Globe Trotters: Taking Advantage of Oxford’s Opportunities

CUA students Makenzie Winter, Marie Erickson, and Annaliese Neaman enjoy the historic scenery outside of Blenheim Palace in England. Courtesy of Marie Erickson

By Marie Erickson ’20, Annaliese Neaman ’19, and Makenzie Winter ’19

Erickson – Formal Dinners 

Formal dinners are the best reward after spending the day at tutorial and the library. Each college holds formal dinners in its hall on specified nights throughout the term. I usually meet up with friends from my hall before we head over. I also try to invite students I meet from other colleges, and they’ll usually do the same. Each college’s formal has unique traditions and food. At my college—and most others—all of the students arrive dressed in robes, just like in Harry Potter. Students sit at long tables that stretch the length of the hall, and the Oxford tutors sit at an elevated table at the front. A prayer is said just before servers begin to bring out the first of three courses. The food never disappoints, and I rarely leave without chatting with at least one new face across the table.

Neaman – College Events 

My favorite part about my Oxford experience so far has been getting involved in the clubs and societies, and attending the events that my college has to offer. I have had the opportunity to engage in exciting discus- sions about feminism, listen to lectures on Shakespeare given by world- class scholars, and hear truly excellent music. By taking advantage of these events, I’ve been exposed to diverse points of view and very interesting people. Getting to know the English students has been super helpful. I’m learning where the best pubs are, the best study spots, and other helpful advice. But mostly, I’m enjoying new friendships. There is always an event taking place at college so I have yet to be bored!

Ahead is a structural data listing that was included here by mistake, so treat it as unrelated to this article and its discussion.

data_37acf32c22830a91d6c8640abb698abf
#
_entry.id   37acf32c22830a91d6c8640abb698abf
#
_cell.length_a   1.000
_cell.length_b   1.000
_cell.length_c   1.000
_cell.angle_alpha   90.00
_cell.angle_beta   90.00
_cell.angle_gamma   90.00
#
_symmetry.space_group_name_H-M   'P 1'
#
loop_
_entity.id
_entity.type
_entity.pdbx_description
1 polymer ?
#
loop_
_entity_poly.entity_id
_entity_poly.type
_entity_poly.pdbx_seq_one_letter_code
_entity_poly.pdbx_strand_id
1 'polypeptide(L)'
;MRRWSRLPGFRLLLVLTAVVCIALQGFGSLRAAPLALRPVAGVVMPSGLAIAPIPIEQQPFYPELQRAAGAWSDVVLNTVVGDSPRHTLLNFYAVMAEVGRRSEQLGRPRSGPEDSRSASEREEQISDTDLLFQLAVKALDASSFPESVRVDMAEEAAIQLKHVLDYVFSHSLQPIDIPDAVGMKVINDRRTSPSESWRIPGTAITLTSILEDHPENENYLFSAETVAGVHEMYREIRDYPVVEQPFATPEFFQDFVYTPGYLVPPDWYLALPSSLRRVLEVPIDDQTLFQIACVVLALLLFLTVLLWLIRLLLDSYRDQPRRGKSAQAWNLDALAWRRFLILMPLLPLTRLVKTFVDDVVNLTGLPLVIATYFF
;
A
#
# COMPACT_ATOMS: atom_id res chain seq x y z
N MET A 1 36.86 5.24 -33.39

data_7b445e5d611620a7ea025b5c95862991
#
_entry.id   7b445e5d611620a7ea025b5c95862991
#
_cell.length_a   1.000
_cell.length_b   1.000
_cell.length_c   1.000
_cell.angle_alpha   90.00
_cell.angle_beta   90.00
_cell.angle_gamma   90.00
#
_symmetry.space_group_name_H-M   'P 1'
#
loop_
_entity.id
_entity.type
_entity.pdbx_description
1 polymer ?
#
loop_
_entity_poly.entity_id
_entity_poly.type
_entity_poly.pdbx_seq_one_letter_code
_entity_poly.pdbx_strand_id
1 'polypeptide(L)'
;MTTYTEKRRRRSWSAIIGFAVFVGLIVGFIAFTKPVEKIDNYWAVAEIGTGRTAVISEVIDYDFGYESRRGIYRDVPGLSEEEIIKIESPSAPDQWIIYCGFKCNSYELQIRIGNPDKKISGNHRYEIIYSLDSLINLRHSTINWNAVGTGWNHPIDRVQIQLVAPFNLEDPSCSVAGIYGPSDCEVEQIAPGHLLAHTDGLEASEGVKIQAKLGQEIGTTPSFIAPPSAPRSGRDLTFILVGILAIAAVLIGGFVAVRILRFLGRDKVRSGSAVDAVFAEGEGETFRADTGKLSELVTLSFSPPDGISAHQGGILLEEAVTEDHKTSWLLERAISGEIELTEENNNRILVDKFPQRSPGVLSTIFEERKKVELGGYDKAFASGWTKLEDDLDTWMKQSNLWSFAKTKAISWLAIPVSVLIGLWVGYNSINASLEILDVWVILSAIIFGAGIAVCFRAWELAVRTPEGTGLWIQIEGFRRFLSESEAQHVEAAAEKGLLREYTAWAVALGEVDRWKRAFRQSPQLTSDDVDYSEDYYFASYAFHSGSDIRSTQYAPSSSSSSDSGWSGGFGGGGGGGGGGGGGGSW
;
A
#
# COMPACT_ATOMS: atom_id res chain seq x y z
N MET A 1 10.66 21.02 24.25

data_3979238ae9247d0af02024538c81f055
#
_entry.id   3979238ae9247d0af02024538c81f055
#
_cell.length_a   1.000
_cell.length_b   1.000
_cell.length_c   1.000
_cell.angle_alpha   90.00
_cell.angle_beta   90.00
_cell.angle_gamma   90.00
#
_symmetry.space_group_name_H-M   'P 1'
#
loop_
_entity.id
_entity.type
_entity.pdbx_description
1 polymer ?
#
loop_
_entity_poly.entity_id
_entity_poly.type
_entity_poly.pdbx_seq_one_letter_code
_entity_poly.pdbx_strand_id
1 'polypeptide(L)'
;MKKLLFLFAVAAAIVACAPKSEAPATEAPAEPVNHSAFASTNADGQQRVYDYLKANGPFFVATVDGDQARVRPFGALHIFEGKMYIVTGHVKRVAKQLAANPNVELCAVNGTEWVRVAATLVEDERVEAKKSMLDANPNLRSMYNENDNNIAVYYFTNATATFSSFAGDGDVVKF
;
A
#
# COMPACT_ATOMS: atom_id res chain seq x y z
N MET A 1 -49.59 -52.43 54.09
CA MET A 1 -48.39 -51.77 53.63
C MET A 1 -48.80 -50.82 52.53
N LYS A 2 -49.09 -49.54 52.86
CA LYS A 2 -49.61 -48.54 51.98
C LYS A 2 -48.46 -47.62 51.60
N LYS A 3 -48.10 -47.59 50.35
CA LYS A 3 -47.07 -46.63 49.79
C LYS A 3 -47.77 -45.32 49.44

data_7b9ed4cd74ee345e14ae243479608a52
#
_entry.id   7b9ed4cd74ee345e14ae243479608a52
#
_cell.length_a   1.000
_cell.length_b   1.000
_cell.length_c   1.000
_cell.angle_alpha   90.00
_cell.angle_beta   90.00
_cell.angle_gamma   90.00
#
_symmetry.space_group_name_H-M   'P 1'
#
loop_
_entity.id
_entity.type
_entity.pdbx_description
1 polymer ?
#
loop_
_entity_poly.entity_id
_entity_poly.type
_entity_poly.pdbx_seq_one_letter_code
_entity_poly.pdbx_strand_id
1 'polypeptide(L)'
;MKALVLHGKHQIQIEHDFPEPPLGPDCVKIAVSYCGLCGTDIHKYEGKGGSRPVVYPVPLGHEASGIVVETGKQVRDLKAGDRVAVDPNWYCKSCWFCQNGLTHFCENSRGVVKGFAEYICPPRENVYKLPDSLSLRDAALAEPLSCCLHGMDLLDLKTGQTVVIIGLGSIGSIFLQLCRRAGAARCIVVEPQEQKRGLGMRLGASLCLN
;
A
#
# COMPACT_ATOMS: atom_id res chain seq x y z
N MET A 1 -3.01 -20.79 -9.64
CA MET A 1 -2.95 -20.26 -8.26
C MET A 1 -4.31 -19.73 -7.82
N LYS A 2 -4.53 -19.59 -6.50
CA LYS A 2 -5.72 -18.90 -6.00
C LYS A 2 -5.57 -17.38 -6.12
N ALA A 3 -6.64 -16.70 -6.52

Winter – Catholic Life 

Though spending a semester away from Catholic University, I was able to find a strong Catholic community in Oxford. During the week, I not only prepare for my tutorials, but I am able to go to church at St. Aloysius Gonzaga and Blackfriars, where the authors of the works I am reading, such as Graham Greene and Evelyn Waugh, attended Mass as well. As a Catholic and an English major, I have realized the opportunity to pray and study where some of my favorite authors have lived and taught is an extraordinary blessing. By chance of reading the bulletin after Sunday Mass, I discovered a notice about a Catholic group of Oxford students known as the Oxford University Catholic Chaplaincy, which is similar to Catholic University’s Campus Ministry, offering opportunities to participate in the sacraments, service projects, societies, and pilgrimages. I have become a part of the Newman Society (named after Blessed John Henry Cardinal Newman), which hosts Catholic speakers and social events. I hope to be able to participate in their upcoming service projects and pilgrimages. Through the Catholic community in Oxford, I felt welcomed and at home. I did not have any knowledge of what the Catholic community would be like at Oxford before I departed on my study abroad journey. If I had known I would find a piece of Catholic University in Oxford, I think the journey would have been less difficult for me. To all future Oxford study abroad students, know that you will always find a home amongst the Catholic community in Oxford, but you will have to seek out that community and make an effort to incorporate it into your life as a study abroad student. To all future study abroad students, go out and travel the world with the security of knowing that you will not be without faith or community.

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